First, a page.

Universities Climate Network drives engagement with COP28

With the global climate summit COP28 on the horizon, 33 national and international higher education institutions based in the United Arab Emirates forged a Universities Climate Network to “drive engagement among youth and academia”. So successful has it been that the network will live on – and hopefully expand – afterwards.

“This cannot stop. COP28 is just the beginning. It’s a pivot point from which we need to move on and continue working together, said Professor Mariët Westermann, vice-chancellor of New York University (NYU) Abu Dhabi and first chair of the network.

“So, post-COP28, we have to stay on it, together. Universities often feel that they’re competing with each other, and to some degree they do. But we all know that higher education, climate change or not, has plenty of challenges. We need to band together and ‘lift all the boats’ in this way,” she told University World News.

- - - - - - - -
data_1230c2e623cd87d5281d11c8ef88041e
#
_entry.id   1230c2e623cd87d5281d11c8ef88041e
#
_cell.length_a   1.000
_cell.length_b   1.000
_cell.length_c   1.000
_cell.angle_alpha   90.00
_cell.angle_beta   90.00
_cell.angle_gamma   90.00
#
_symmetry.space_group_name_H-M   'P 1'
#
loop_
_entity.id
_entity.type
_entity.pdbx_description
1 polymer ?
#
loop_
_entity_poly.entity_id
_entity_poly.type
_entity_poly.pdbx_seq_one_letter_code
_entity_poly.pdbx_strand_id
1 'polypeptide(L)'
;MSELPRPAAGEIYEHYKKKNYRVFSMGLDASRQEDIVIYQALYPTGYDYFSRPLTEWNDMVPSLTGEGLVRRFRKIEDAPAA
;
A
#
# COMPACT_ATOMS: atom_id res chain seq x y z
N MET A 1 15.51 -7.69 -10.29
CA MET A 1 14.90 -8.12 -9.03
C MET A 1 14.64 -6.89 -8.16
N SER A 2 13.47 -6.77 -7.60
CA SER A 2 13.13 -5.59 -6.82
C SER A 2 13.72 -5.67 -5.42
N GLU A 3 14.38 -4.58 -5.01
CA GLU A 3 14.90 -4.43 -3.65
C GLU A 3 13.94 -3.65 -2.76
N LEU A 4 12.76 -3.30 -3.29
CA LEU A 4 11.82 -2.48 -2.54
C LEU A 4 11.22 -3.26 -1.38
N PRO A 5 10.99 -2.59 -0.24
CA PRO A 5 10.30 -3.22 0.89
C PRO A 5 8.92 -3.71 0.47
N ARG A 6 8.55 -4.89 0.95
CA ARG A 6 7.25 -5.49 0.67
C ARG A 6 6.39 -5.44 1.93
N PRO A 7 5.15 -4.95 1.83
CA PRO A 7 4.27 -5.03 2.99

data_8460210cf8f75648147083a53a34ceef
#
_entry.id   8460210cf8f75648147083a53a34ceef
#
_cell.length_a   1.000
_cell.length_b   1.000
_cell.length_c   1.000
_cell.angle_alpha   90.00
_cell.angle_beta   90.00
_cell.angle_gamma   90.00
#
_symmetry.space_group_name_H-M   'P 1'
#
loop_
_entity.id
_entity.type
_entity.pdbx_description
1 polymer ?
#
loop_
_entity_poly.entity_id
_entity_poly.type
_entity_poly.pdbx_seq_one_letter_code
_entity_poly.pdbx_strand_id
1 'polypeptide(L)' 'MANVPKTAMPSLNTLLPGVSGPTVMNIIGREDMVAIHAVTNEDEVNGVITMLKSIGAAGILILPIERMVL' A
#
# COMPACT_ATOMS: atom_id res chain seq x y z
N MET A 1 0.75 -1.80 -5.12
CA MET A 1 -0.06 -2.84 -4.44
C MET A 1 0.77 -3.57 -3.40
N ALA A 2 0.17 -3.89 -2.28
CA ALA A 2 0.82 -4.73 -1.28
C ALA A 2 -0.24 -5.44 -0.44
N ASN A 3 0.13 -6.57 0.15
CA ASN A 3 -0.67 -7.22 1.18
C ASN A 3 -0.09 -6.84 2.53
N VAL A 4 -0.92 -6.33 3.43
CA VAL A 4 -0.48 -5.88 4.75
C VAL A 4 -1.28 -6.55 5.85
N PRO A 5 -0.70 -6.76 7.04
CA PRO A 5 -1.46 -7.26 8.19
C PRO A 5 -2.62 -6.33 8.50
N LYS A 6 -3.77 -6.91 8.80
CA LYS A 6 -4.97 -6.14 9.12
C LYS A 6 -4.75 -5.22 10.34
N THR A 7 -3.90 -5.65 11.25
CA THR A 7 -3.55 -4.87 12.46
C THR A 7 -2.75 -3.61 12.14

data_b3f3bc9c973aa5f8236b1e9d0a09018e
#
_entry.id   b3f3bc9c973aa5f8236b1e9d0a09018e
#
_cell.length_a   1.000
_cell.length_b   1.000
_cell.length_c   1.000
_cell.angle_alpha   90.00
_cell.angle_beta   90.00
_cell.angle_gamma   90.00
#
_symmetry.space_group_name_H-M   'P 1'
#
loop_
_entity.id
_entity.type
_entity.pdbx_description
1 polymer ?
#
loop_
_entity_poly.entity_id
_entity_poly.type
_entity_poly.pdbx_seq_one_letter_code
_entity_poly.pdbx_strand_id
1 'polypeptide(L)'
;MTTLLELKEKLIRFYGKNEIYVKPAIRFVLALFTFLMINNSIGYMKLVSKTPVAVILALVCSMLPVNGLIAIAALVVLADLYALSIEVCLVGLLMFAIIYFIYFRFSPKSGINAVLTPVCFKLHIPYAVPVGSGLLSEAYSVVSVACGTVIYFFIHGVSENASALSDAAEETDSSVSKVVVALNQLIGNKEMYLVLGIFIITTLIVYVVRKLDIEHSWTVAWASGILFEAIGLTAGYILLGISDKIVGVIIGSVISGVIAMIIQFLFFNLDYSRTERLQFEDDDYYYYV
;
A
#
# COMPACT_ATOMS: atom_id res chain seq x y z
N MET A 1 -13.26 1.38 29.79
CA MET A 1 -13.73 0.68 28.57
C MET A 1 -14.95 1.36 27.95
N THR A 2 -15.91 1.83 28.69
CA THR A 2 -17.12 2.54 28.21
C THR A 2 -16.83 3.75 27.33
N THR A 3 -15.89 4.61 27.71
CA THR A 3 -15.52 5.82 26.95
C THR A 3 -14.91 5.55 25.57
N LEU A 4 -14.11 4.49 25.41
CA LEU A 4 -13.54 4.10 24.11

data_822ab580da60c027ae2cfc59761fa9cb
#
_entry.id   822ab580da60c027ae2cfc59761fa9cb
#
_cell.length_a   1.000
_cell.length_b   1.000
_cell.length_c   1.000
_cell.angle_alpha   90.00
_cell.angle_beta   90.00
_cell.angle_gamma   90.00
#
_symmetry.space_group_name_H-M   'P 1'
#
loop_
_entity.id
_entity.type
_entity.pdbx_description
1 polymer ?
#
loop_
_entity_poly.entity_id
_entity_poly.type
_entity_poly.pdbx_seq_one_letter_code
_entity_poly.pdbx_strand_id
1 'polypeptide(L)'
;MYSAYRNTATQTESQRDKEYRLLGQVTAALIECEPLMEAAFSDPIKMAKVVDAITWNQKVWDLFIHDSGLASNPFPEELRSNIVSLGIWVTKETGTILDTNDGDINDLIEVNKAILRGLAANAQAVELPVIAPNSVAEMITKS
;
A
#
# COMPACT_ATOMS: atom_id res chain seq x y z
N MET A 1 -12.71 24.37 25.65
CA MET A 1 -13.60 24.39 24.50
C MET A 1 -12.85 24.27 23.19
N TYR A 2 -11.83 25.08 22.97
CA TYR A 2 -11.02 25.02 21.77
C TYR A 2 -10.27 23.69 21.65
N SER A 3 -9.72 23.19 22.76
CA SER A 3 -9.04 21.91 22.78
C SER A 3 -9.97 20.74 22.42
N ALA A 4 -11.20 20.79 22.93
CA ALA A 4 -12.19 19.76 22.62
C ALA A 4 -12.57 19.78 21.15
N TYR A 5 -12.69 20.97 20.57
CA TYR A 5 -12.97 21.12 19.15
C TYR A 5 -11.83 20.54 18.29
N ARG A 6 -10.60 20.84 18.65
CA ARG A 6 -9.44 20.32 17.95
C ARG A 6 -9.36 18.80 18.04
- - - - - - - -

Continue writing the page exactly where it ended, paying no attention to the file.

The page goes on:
The Universities Climate Network has been very busy with knowledge sharing, climate action events and youth engagement around the United Nations Climate Change Conference, which is being held from 30 November to 12 December 2023 in Dubai. COP28 in UAE bills itself as “a milestone moment when the world will take stock of its progress on the Paris Agreement”.

The Universities Climate Network

Universities in Britain worked together to create the COP26, said Westermann. “It seemed like a really good idea, especially because we, as universities, are hosts to young people – the young people who are extremely engaged on climate change, who will be the most badly affected generation to date by the issue and whom we are leaving to solve it for the future.”

The idea of a climate network began in October 2022, when Westermann gathered together a dozen academic leaders. “We started with about 12 universities and colleges. The network took shape as teams within the universities worked on it together. We grew rapidly, to 33 institutions today.”